During her year of membership, Gail Esprit said she has reaped the many benefits of the Stratford-Richardson YMCA. Between the water aerobics class and a diabetes prevention program, Esprit has lost 45 pounds.
She’s kept closer tabs on her diet this fall by becoming a regular customer at the Y’s farmers market, a joint venture with Sow Much Good, a Mecklenburg County organization that distributes local fresh vegetables and fruits.
“Going to the Y is for us to keep our minds and bodies going,” said Esprit, a 60-year-old Beacon Hill resident. “If you go to the Y and you don’t take advantage of everything they offer, it doesn’t make any sense.”
According to the leaders of the two nonprofits, the recent partnership between the Stratford-Richardson Y and Sow Much Green will produce many benefits.
Depending on the age group, Y members will have access to tasting workshops, guest speakers and recipe cards, all aimed to increase awareness about healthy eating.
The Stratford-Richardson Y’s recent focus on nutrition was accelerated through a conversation that leaders had with a member of the Charlotte-Mecklenburg Food Policy Council in the spring. Erin Brighton pointed out that the Y is in a “food desert,” an area where sources of food are limited to fast food restaurants and convenience stores.
Rashaunda Jackson, community liaison at Barringer Academic Center, which is within walking distance of the Y, connected Y leaders with Robin Emmons, founder and executive director of Sow Much Good.
Emmons discussed her desire to switch locations of one of Sow Much Good’s farmers markets. Joyce Tompkins and Adrianne Hobbs, the Y’s operations director and executive director, respectively, offered their facility as an alternative.
Starting in early November, on Tuesday and Saturday mornings, Sow Much Good associate Maya Sullivan set up shop inside the Stratford-Richardson Y’s lobby. Because of the growing season, most of what the market offered was greens, radishes, beets, kale and pumpkins. However, the market is on hiatus for the winter.
Still, it appears the initial effort was a success.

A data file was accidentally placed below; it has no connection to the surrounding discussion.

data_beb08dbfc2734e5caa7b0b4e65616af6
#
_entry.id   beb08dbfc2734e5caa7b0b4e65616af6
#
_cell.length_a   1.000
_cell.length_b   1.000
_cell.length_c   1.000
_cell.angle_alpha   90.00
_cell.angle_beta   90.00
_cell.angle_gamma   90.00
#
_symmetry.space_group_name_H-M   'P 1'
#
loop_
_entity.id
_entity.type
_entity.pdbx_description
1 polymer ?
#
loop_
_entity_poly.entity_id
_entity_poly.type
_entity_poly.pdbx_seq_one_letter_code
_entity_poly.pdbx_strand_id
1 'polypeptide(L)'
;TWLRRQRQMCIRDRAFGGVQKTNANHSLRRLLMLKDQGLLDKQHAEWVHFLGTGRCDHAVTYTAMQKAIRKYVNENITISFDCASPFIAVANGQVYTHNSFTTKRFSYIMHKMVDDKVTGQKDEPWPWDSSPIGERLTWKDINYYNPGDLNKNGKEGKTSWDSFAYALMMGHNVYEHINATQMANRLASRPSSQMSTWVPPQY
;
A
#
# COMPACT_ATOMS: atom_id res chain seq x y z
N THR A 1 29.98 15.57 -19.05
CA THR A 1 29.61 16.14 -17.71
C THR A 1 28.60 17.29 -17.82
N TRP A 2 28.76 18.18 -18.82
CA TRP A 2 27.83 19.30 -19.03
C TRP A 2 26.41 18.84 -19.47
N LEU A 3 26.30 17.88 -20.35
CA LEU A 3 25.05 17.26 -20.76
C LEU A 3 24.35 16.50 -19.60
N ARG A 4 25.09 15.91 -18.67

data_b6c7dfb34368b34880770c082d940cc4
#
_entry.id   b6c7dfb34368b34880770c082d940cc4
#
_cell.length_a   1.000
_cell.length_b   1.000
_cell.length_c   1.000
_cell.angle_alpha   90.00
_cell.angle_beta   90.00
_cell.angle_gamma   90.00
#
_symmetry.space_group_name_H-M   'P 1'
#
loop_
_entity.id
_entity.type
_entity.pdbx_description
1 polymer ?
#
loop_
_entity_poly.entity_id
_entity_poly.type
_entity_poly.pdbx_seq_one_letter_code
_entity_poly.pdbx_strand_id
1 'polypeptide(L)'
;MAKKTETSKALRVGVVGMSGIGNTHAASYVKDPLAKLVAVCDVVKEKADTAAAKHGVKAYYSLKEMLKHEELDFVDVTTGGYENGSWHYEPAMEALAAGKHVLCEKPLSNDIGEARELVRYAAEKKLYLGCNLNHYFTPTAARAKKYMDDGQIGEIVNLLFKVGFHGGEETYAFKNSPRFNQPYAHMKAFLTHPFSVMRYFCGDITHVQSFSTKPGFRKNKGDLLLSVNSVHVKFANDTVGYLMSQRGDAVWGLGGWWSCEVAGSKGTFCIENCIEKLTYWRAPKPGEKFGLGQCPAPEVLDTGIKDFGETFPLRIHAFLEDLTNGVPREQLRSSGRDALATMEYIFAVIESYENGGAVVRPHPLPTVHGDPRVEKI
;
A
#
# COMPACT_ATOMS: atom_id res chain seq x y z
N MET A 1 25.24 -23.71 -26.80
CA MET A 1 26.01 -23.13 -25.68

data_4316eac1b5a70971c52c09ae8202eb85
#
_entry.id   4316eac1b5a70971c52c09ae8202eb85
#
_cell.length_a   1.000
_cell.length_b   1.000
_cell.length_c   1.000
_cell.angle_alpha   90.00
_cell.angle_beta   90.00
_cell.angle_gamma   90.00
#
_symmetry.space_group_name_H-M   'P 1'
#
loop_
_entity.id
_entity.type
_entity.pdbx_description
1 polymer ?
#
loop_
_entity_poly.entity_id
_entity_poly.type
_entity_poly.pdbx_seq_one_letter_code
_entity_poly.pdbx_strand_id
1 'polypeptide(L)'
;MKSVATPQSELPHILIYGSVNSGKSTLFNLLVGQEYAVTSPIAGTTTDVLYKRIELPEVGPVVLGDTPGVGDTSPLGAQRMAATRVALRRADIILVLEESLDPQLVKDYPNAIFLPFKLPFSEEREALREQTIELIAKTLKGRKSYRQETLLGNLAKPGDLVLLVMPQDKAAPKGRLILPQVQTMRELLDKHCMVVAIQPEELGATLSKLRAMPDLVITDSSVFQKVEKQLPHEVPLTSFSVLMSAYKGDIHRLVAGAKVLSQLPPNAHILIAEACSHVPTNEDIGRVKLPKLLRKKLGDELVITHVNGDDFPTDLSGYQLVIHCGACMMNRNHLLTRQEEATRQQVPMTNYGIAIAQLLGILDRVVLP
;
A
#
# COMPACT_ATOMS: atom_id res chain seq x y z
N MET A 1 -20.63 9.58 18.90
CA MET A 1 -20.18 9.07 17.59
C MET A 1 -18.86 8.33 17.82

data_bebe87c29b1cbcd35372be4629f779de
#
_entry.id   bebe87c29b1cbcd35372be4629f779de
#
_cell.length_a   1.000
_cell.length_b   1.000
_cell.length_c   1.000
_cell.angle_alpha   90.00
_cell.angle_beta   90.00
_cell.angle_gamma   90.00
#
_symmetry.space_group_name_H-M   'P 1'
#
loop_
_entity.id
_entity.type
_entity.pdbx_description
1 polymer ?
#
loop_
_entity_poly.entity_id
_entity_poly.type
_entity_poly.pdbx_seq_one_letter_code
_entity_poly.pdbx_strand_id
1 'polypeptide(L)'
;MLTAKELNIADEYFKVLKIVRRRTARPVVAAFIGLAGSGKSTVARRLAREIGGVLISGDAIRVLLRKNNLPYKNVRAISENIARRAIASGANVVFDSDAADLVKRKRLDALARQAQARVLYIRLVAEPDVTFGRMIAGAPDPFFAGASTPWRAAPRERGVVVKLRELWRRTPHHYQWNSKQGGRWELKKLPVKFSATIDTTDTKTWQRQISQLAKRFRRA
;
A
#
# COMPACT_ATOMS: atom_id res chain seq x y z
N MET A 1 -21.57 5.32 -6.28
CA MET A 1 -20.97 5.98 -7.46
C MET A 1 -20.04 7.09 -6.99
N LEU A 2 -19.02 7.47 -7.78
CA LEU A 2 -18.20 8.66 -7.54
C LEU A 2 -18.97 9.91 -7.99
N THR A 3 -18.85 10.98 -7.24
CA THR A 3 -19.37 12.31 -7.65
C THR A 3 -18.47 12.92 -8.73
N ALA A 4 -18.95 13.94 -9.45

Sullivan saw a lot of regular customers, many of them from the Y’s Older Active Adults program. Four days a week, the Y provides transportation for older adults within a 5- to 7-mile radius so they can participate in several programs.
“I love hearing their stories about having their own gardens,” Sullivan said. “And they tell me how they prepare their collard greens. I’ve learned a lot through those experiences.”
Esprit accepted a recipe from Sullivan for a soup with hot peppers. Adding some garlic, garbanzo beans and tomato sauce, Esprit whipped up a concoction she was told would help keep the flu and colds away.
The Y is home to a medical referral program in which clients can have their blood pressure, cholesterol and medication monitored by an on-location Carolinas Healthcare System nurse. Those clients receive discount coupons to the farmers market, which is taking a winter hiatus and will return in the spring with a seasonal selection of food.
Members of the Stratford-Richardson Y’s after-school program are also benefiting by the Sow Much Green partnership.
Staff members have pulled some of the usual sugary snacks their children are used to and replaced them with some of the fresh foods from the Sow Much Good market. Kids now often eat carrot sticks and salads instead of potato chips and honey buns.
As they pick up their children in the afternoons, parents are sometimes offered samples of the day’s snacks and provided with recommendations about how they can change the types of snacks they give their children.
Next summer, Emmons has promised that she will provide instruction to children in the Y’s Junior Chef Club, teaching them about juicing and giving cooking demonstrations.